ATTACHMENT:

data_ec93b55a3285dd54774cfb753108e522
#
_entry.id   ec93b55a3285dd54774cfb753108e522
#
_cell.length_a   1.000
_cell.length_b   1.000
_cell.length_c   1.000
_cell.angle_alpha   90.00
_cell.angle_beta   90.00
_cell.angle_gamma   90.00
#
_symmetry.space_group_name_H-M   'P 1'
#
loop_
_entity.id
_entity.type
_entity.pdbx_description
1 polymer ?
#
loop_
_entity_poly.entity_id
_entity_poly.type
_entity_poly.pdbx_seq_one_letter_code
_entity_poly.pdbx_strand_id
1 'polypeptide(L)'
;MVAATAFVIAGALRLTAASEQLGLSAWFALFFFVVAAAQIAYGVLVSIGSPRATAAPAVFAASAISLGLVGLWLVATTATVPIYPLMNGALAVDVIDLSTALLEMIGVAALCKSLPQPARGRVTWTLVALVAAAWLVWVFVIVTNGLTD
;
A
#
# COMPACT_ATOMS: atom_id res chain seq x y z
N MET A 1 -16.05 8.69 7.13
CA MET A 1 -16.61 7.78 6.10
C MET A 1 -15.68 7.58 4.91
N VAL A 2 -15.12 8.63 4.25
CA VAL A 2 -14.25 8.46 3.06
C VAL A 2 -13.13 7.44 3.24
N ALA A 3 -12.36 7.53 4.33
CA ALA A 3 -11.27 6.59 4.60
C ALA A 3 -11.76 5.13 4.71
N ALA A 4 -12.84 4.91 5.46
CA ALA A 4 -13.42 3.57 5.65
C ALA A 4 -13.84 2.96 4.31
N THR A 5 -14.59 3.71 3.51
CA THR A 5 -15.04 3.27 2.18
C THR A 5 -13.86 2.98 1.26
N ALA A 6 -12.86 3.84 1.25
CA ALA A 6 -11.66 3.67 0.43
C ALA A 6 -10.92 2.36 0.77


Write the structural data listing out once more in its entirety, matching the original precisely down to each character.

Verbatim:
data_ec93b55a3285dd54774cfb753108e522
#
_entry.id   ec93b55a3285dd54774cfb753108e522
#
_cell.length_a   1.000
_cell.length_b   1.000
_cell.length_c   1.000
_cell.angle_alpha   90.00
_cell.angle_beta   90.00
_cell.angle_gamma   90.00
#
_symmetry.space_group_name_H-M   'P 1'
#
loop_
_entity.id
_entity.type
_entity.pdbx_description
1 polymer ?
#
loop_
_entity_poly.entity_id
_entity_poly.type
_entity_poly.pdbx_seq_one_letter_code
_entity_poly.pdbx_strand_id
1 'polypeptide(L)'
;MVAATAFVIAGALRLTAASEQLGLSAWFALFFFVVAAAQIAYGVLVSIGSPRATAAPAVFAASAISLGLVGLWLVATTATVPIYPLMNGALAVDVIDLSTALLEMIGVAALCKSLPQPARGRVTWTLVALVAAAWLVWVFVIVTNGLTD
;
A
#
# COMPACT_ATOMS: atom_id res chain seq x y z
N MET A 1 -16.05 8.69 7.13
CA MET A 1 -16.61 7.78 6.10
C MET A 1 -15.68 7.58 4.91
N VAL A 2 -15.12 8.63 4.25
CA VAL A 2 -14.25 8.46 3.06
C VAL A 2 -13.13 7.44 3.24
N ALA A 3 -12.36 7.53 4.33
CA ALA A 3 -11.27 6.59 4.60
C ALA A 3 -11.76 5.13 4.71
N ALA A 4 -12.84 4.91 5.46
CA ALA A 4 -13.42 3.57 5.65
C ALA A 4 -13.84 2.96 4.31
N THR A 5 -14.59 3.71 3.51
CA THR A 5 -15.04 3.27 2.18
C THR A 5 -13.86 2.98 1.26
N ALA A 6 -12.86 3.84 1.25
CA ALA A 6 -11.66 3.67 0.43
C ALA A 6 -10.92 2.36 0.77